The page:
Linking current research to running

By Nikki Reiter

Every once and a while, a wonderful little thing happens. A researcher decides to do a systematic review of a topic and then presents their findings in a paper. I get a little excited when the topic pertains to running.

Recently, a team of researchers reviewed how footwear could affect running performance and economy. Since running economy (RE) is a commonly accepted way to discuss distance running performance, it would be great to know the general consensus amongst publications about the effect of footwear selection on running performance and RE.

While you may not have thought you were getting an economics lesson, I found most interesting the reporting of the effect of barefoot versus lightweight shoes on running economy (see below). Similar results were published in a clever study after the researchers did their study search.

Here’s how it went:  Over 1000 articles related to footwear and RE were identified, and 19 were selected for the review. No studies pertaining to effect on running performance directly were found.

The result:  Some characteristics of footwear, including greater cushioning, greater shoe stiffness and greater shoe comfort were associated with trivial and small improvements in RE. It was also found by meta-analysis that running in light shoes (combined mass of < 440 g) or barefoot, reduced metabolic cost compared with running in heavy shoes. Interestingly, there was no difference in metabolic cost between running in light shoes and running barefoot.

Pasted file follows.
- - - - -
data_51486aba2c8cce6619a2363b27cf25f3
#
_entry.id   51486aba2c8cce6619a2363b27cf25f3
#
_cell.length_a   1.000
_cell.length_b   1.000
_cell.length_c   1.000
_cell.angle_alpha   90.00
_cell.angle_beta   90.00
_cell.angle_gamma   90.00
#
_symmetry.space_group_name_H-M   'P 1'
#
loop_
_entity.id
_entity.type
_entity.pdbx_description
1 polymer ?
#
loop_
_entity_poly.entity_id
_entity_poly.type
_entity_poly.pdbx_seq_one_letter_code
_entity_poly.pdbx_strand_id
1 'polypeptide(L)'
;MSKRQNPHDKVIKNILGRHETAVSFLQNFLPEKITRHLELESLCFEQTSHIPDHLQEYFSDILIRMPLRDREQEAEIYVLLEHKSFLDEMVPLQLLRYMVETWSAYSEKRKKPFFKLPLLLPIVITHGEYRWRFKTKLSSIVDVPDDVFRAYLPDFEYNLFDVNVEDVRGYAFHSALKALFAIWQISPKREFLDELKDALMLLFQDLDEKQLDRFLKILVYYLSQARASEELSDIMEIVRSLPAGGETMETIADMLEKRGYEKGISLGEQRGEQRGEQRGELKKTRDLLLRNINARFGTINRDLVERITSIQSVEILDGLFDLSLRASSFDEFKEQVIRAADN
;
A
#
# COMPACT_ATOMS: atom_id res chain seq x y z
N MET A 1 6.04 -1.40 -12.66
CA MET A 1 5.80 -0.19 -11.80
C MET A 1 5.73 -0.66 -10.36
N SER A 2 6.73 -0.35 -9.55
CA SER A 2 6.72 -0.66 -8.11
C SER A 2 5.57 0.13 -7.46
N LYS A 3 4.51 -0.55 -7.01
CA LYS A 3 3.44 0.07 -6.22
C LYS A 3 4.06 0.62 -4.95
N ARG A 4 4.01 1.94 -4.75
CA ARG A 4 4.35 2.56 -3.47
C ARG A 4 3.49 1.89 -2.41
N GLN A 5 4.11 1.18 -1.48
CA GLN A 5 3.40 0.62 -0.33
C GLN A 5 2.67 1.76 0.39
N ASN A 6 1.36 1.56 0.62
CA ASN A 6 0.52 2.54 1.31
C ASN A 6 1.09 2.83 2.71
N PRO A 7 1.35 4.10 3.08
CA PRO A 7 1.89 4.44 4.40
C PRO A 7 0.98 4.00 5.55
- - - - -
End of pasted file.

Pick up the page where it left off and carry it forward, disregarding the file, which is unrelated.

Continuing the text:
What this means:  RE can be affected by footwear. Also, there was no improvement in RE for running barefoot as compared to in light shoes. Also, it is confirmed that the heavier the shoe, the greater the metabolic cost to running.

A final comment:  Most of the studies reviewed looked at the acute effects of RE in the respective shoe type; however, it’s very likely that most individuals adapt their running style over time if they switch to a very different running shoe (consider a transition from a stability shoe to a minimalist shoe). With more time and practice in a new shoe, running economy will improve. Thus, it would be ideal to investigate this running shoe-RE relationship after a familiarization period.

So, maybe not any breaking news, however, it’s worthwhile to note that although no research was identified that directly related footwear to running performance, RE does give a good indication of potential distance running performance. It’s important to highlight the gap in the literature – and hopefully someone will address it soon!

Nikki Reiter is a Biomechanist and certified NCCP Performance Coach in Endurance Running.